The sap is dropping and the corms are fattening

I honestly believe if the above title was set to music we may just have a shot at winning the Eurovision Song Contest. Be that as it may I will have to set aside my song writing ambitions as there is so much to do in the garden and “Winter is coming” as they tended to say in that well known gardening programme “Game of Thorns”.

16th November: Things I have been doing lately.

Tying up my Cannas. If you have Cannas then it is important that you tie them up as the current strong cold winds will blow the stems over. In about a months time we can cut the stems off, but at the moment we need all the goodness from the plant to retreat down through the foliage and into the Corms (ugly fat bulbs). This process will ensure that the corms are fattened up ready to burst forth in the Spring with strong new foliage. The first two photos shows my Cannas being battered by the wind, whilst the third shows them nicely tied up. Cruella (my wife) helped with this; first she stilled the wind and then she tied the knots in the string. She is actually in the third picture but you won’t see her as she casts an invisibility spell on herself especially if she hasn’t got her make up on. (click on each photo for a larger view)

🔪 Pruning Fig trees. Fig trees have a habit of getting very large which makes it impossible to get the fruit right at the top. All over Spain you can see giant overgrown Figs trees in gardens that now require a chainsaw if you wanted to prune them. But it needn’t be like this. You need to prune your Fig tree every year to bring it down to the same size as your height. Normally Fig trees fruit on new wood, so by bringing the tree down to your height you are bringing the fruit within reach. You will need a saw, lopers and secateurs, and make sure they are sharp before you begin.

I have two Fig trees, a standard one and an espalier that I have been training for about 5 years. For a standard Fig tree, start by cutting out the following:

  • Diseased branches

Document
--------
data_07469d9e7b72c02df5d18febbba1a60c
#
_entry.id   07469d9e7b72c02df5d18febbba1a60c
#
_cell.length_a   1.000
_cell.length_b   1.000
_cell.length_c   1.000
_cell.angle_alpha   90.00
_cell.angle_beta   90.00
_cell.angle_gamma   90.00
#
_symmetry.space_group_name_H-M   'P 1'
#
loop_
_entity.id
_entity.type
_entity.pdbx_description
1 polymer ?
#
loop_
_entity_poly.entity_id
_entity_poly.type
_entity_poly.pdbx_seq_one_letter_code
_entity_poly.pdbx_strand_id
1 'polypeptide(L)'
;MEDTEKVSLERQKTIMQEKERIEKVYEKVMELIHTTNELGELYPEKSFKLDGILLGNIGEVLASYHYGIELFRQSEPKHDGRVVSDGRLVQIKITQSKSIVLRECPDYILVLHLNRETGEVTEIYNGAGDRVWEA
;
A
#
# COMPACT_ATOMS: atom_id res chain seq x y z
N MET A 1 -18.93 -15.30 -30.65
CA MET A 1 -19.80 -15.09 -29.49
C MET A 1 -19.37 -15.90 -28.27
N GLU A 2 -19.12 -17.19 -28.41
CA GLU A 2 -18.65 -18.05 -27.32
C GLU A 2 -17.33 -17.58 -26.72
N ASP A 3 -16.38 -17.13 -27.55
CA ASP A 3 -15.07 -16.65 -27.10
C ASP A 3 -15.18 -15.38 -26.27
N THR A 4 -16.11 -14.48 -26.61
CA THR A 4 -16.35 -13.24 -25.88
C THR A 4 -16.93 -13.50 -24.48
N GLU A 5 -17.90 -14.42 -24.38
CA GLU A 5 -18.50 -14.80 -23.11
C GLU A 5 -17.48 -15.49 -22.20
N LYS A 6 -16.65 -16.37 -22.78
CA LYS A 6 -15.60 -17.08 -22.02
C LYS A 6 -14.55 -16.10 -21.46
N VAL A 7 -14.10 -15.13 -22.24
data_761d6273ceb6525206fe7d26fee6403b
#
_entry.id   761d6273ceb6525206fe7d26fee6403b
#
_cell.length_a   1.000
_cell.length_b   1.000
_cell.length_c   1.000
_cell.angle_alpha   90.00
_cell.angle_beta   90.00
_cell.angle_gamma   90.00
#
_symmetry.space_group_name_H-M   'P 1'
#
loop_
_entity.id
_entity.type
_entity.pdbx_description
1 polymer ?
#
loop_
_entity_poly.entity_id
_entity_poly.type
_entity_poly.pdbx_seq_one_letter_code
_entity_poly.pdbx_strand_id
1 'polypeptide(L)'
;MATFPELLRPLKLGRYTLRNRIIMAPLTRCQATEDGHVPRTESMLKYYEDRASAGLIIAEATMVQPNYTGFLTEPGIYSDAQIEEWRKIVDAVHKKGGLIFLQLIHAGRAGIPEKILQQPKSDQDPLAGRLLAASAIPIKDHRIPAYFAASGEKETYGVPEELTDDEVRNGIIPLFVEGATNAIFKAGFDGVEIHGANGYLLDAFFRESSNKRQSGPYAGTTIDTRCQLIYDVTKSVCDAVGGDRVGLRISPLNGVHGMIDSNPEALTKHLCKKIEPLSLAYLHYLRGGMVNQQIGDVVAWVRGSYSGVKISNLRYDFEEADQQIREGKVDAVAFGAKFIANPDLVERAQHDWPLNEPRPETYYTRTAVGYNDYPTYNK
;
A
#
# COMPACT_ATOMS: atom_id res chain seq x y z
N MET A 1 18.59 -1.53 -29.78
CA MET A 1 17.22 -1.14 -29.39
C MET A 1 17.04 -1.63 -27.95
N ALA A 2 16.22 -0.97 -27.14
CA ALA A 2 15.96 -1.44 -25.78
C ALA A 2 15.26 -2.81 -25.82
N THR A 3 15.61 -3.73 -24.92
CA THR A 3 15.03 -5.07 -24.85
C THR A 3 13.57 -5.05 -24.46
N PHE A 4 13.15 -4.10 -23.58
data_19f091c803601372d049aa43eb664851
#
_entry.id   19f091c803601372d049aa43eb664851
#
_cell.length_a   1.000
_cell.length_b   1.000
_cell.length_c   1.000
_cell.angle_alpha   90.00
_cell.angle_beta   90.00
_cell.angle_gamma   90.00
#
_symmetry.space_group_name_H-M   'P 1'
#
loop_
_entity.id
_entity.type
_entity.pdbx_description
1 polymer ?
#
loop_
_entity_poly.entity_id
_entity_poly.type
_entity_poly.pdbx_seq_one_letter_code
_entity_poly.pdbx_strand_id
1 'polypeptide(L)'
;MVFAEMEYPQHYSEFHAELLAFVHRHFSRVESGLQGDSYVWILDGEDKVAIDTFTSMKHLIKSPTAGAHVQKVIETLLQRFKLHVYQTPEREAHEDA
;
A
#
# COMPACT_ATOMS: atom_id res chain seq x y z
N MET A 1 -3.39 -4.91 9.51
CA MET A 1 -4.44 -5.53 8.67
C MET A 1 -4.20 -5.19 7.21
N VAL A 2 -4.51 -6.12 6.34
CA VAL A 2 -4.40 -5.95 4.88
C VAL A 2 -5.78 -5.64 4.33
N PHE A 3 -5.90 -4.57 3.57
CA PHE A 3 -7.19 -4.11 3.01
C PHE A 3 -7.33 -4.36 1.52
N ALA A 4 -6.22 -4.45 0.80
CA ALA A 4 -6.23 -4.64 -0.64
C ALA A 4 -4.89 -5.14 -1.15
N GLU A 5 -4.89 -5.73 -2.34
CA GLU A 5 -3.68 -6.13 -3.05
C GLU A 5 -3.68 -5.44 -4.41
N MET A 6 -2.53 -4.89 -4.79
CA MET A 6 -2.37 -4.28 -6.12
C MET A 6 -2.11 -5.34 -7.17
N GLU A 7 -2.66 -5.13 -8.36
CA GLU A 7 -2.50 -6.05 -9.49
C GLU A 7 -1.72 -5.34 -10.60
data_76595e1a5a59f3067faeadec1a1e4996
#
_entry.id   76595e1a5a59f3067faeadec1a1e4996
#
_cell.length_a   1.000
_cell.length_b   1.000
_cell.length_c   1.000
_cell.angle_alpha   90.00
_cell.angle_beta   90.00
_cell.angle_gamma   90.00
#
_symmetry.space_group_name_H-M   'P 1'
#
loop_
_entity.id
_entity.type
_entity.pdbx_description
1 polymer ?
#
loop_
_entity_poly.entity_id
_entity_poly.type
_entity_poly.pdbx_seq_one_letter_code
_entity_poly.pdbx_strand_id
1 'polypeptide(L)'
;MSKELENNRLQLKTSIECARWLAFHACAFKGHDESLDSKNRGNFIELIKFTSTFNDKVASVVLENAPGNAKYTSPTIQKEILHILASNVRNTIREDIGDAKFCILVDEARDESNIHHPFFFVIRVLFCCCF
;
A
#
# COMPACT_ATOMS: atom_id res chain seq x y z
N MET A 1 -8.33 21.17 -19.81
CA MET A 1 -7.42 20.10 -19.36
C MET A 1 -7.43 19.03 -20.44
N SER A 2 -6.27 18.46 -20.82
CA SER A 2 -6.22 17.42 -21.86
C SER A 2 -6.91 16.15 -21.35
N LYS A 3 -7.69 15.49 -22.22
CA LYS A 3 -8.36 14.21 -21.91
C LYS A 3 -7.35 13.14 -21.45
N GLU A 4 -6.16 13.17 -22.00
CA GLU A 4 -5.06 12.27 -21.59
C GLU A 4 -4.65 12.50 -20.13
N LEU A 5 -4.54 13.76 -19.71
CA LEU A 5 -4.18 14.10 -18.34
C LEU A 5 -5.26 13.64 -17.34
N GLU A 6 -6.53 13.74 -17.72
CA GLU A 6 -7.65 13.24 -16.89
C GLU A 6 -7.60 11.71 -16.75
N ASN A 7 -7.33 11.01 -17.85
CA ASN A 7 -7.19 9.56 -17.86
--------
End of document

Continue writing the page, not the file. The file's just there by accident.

• Branches growing down towards the ground
  • Branches that cross over
  • Branches that are closer than 45 degrees to another branch

Once you have done all of the above then take the leading branches back to a viable bud. At first this can all look scary, but don’t worry the tree will soon burst into leaf and hopefully next years fruit will be bigger and better.

If you have an espalier then take off all the back branches that are against the wall then cut off any branches and stems that do not conform to your espalier wires. The first two pictures below show my trees prior to their pruning.

The next two photos show the trees now neatly shorn and ready for another growing season.

🌱 Weeding around bulbs. By now bulbs should be showing through in your flower beds, but unfortunately mixed in with the bulb stems will be grass shoots. Now the danger here is that you will hoe out the bulbs thinking they are grass. To ensure you don’t make this mistake you need to indulge in some wild gardening; yeah that’s right you’ve got to take off your gardening gloves and get down on your knees. Get amongst the bulbs and feel each stem. Bulb stems will normally be round and taper quite rapidly. Grass on the other hand is thin and blade like and does not taper so rapidly. All you need to do is break off the grass stems; and keep doing this once a week until such time as the bulb stems shade them out. The photo below shows me wild gardening amongst bulbs.

What you can’t see is that I am actually in the nude! I take wild gardening seriously

✂️ Cutting back hedges. If you have hedges that have stopped flowering then now is the time to tidy them up; especially if they are overshadowing borders or lawns. Now, I am not talking about the big January cut back you need to leave this till later so that the birds and insects can have their last feed. Just trim things back into shape. The first photo below shows part of my flowering hedges that grow over and shadows the lawn. I don’t mind this when they are full of flowers, but now that flowering has stopped they need to be trimmed or the lawn will die. The first photo shows the overgrown hedge, whilst the second shows it cut back and letting light get to the lawn.

Author: spanishgarden

I live in both Spain and the UK and am a very keen gardener. I garden every day and enjoy sharing all the secrets that God allows us to discover in our gardens.

One thought on “The sap is dropping and the corms are fattening”

  1. No one prunes fruit trees enough any more, at least here. It is so weird, since orchard production was the main industry here half a century ago.
    Figs are odd ones anyway. I tend to prune mine severely, which compromises the early crop, but promotes ore of a late crop for drying. If I just prune them down without pruning much of the lower growth, the early crop is so much better. The main black fig tree does well with both early and late figs. I prefer to prune the white fig less because it does better with early figs than late figs, but it grows SO tall and so sparse that it needs more pruning instead of less. The honey fig can get pruned rather severely because I prefer more late figs for drying, but it really does not need to be pruned much.


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